The first human trial of a drug for Huntington’s disease has shown it to be safe, well-tolerated and successful in lowering the level of huntingtin protein in the nervous system.
The phase I/IIa trial comprised 46 patients with early Huntington’s disease at nine study centres in the UK, Germany and Canada. Each patient received four doses of either the drug, IONIS-HTTRx, or placebo. As the trial progressed, the dose of the drug was increased several times.
The results showed for the first time that IONIS-HTTRx, which is given by injection into the spinal fluid to enable it to reach the brain, significantly lowered the level of the toxic mutant huntingtin protein, the protein known to cause the Huntington’s disease.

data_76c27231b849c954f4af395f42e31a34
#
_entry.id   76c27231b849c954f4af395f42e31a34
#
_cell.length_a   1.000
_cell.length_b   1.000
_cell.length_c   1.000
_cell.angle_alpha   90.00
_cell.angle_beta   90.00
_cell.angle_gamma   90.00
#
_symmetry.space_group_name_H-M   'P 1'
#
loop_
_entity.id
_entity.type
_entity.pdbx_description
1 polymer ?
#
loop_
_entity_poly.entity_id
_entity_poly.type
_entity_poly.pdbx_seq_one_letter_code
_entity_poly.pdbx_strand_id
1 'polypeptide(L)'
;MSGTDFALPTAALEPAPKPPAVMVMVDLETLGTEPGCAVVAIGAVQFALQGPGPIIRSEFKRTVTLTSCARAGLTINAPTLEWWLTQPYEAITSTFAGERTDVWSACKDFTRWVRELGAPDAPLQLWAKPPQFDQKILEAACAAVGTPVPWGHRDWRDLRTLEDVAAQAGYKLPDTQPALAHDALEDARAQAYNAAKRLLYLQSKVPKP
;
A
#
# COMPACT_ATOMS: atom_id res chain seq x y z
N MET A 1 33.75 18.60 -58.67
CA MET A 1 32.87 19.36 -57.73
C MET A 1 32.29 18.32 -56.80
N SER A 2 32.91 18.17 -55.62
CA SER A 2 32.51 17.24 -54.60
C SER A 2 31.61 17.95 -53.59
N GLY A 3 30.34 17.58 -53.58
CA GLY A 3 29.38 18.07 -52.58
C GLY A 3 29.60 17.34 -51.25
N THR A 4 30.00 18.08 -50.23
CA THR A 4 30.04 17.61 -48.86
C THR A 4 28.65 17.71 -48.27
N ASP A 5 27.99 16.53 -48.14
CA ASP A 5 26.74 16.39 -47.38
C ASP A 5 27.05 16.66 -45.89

Sarah Tabrizi, director of the University College London (UCL) Huntington’s Disease Centre and IONIS-HTTRx global chief investigator said that the results were of ground-breaking importance for Huntington’s disease patients and families.
For the first time, a drug has lowered the level of the toxic disease-causing protein in the nervous system, and the drug was safe and well-tolerated.
“The key now is to move quickly to a larger trial to test whether the drug slows disease progression,” she added.
In June 2017, it was announced that all patients in the completed trial would be offered a place in an open-label extension to receive IONIS-HTTRx.
The results of the trial and plans for the ongoing IONIS-HTTRx programme will be presented at forthcoming scientific meetings and prepared for peer-reviewed publication.